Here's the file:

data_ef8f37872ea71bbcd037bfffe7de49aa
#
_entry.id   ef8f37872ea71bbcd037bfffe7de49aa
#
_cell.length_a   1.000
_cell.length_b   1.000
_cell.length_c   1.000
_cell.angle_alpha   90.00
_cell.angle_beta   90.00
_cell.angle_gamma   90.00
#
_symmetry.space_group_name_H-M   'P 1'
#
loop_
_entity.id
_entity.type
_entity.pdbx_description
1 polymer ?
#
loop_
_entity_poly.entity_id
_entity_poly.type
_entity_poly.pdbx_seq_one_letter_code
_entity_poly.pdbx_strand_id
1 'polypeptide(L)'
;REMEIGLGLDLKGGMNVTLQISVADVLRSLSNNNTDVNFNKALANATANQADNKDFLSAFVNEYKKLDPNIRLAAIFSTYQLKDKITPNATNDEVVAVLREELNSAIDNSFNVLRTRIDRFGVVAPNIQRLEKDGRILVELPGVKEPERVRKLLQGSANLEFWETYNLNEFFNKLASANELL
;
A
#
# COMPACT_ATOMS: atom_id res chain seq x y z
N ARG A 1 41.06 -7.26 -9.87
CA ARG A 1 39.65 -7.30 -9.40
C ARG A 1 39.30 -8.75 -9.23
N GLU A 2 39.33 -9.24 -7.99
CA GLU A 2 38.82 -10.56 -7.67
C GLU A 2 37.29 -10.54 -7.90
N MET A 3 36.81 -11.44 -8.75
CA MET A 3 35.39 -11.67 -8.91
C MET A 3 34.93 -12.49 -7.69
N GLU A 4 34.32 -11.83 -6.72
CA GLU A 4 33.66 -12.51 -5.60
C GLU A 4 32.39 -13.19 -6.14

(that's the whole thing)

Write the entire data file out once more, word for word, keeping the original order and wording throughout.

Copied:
data_ef8f37872ea71bbcd037bfffe7de49aa
#
_entry.id   ef8f37872ea71bbcd037bfffe7de49aa
#
_cell.length_a   1.000
_cell.length_b   1.000
_cell.length_c   1.000
_cell.angle_alpha   90.00
_cell.angle_beta   90.00
_cell.angle_gamma   90.00
#
_symmetry.space_group_name_H-M   'P 1'
#
loop_
_entity.id
_entity.type
_entity.pdbx_description
1 polymer ?
#
loop_
_entity_poly.entity_id
_entity_poly.type
_entity_poly.pdbx_seq_one_letter_code
_entity_poly.pdbx_strand_id
1 'polypeptide(L)'
;REMEIGLGLDLKGGMNVTLQISVADVLRSLSNNNTDVNFNKALANATANQADNKDFLSAFVNEYKKLDPNIRLAAIFSTYQLKDKITPNATNDEVVAVLREELNSAIDNSFNVLRTRIDRFGVVAPNIQRLEKDGRILVELPGVKEPERVRKLLQGSANLEFWETYNLNEFFNKLASANELL
;
A
#
# COMPACT_ATOMS: atom_id res chain seq x y z
N ARG A 1 41.06 -7.26 -9.87
CA ARG A 1 39.65 -7.30 -9.40
C ARG A 1 39.30 -8.75 -9.23
N GLU A 2 39.33 -9.24 -7.99
CA GLU A 2 38.82 -10.56 -7.67
C GLU A 2 37.29 -10.54 -7.90
N MET A 3 36.81 -11.44 -8.75
CA MET A 3 35.39 -11.67 -8.91
C MET A 3 34.93 -12.49 -7.69
N GLU A 4 34.32 -11.83 -6.72
CA GLU A 4 33.66 -12.51 -5.60
C GLU A 4 32.39 -13.19 -6.14